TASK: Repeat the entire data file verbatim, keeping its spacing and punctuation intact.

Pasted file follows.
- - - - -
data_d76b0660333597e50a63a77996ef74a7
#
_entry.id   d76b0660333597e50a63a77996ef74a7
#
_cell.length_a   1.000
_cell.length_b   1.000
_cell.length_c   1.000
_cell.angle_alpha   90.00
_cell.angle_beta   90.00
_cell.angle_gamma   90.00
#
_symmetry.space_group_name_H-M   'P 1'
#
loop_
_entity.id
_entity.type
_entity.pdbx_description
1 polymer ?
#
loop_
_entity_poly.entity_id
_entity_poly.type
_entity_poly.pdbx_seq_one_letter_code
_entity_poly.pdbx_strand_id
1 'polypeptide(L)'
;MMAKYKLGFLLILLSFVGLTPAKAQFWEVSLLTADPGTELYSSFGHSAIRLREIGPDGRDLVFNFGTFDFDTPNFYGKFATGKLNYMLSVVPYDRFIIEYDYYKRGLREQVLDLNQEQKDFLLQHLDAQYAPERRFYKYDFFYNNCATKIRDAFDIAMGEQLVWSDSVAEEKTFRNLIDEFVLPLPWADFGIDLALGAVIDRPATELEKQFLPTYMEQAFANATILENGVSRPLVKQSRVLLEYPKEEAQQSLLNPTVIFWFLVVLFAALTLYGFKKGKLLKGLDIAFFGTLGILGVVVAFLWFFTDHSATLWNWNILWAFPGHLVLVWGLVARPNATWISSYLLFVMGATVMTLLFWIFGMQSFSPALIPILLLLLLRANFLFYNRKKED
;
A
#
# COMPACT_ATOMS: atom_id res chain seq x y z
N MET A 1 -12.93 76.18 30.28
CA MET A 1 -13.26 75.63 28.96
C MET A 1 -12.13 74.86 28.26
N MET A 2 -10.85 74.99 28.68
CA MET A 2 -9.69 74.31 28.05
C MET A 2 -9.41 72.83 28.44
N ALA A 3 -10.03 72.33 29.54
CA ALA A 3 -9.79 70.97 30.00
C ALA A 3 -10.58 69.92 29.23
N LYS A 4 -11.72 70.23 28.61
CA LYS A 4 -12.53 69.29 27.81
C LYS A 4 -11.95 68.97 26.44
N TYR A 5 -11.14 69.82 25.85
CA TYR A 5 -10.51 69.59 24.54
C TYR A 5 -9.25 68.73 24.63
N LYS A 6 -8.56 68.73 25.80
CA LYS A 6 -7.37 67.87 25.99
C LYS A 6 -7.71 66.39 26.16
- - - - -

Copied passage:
data_d76b0660333597e50a63a77996ef74a7
#
_entry.id   d76b0660333597e50a63a77996ef74a7
#
_cell.length_a   1.000
_cell.length_b   1.000
_cell.length_c   1.000
_cell.angle_alpha   90.00
_cell.angle_beta   90.00
_cell.angle_gamma   90.00
#
_symmetry.space_group_name_H-M   'P 1'
#
loop_
_entity.id
_entity.type
_entity.pdbx_description
1 polymer ?
#
loop_
_entity_poly.entity_id
_entity_poly.type
_entity_poly.pdbx_seq_one_letter_code
_entity_poly.pdbx_strand_id
1 'polypeptide(L)'
;MMAKYKLGFLLILLSFVGLTPAKAQFWEVSLLTADPGTELYSSFGHSAIRLREIGPDGRDLVFNFGTFDFDTPNFYGKFATGKLNYMLSVVPYDRFIIEYDYYKRGLREQVLDLNQEQKDFLLQHLDAQYAPERRFYKYDFFYNNCATKIRDAFDIAMGEQLVWSDSVAEEKTFRNLIDEFVLPLPWADFGIDLALGAVIDRPATELEKQFLPTYMEQAFANATILENGVSRPLVKQSRVLLEYPKEEAQQSLLNPTVIFWFLVVLFAALTLYGFKKGKLLKGLDIAFFGTLGILGVVVAFLWFFTDHSATLWNWNILWAFPGHLVLVWGLVARPNATWISSYLLFVMGATVMTLLFWIFGMQSFSPALIPILLLLLLRANFLFYNRKKED
;
A
#
# COMPACT_ATOMS: atom_id res chain seq x y z
N MET A 1 -12.93 76.18 30.28
CA MET A 1 -13.26 75.63 28.96
C MET A 1 -12.13 74.86 28.26
N MET A 2 -10.85 74.99 28.68
CA MET A 2 -9.69 74.31 28.05
C MET A 2 -9.41 72.83 28.44
N ALA A 3 -10.03 72.33 29.54
CA ALA A 3 -9.79 70.97 30.00
C ALA A 3 -10.58 69.92 29.23
N LYS A 4 -11.72 70.23 28.61
CA LYS A 4 -12.53 69.29 27.81
C LYS A 4 -11.95 68.97 26.44
N TYR A 5 -11.14 69.82 25.85
CA TYR A 5 -10.51 69.59 24.54
C TYR A 5 -9.25 68.73 24.63
N LYS A 6 -8.56 68.73 25.80
CA LYS A 6 -7.37 67.87 25.99
C LYS A 6 -7.71 66.39 26.16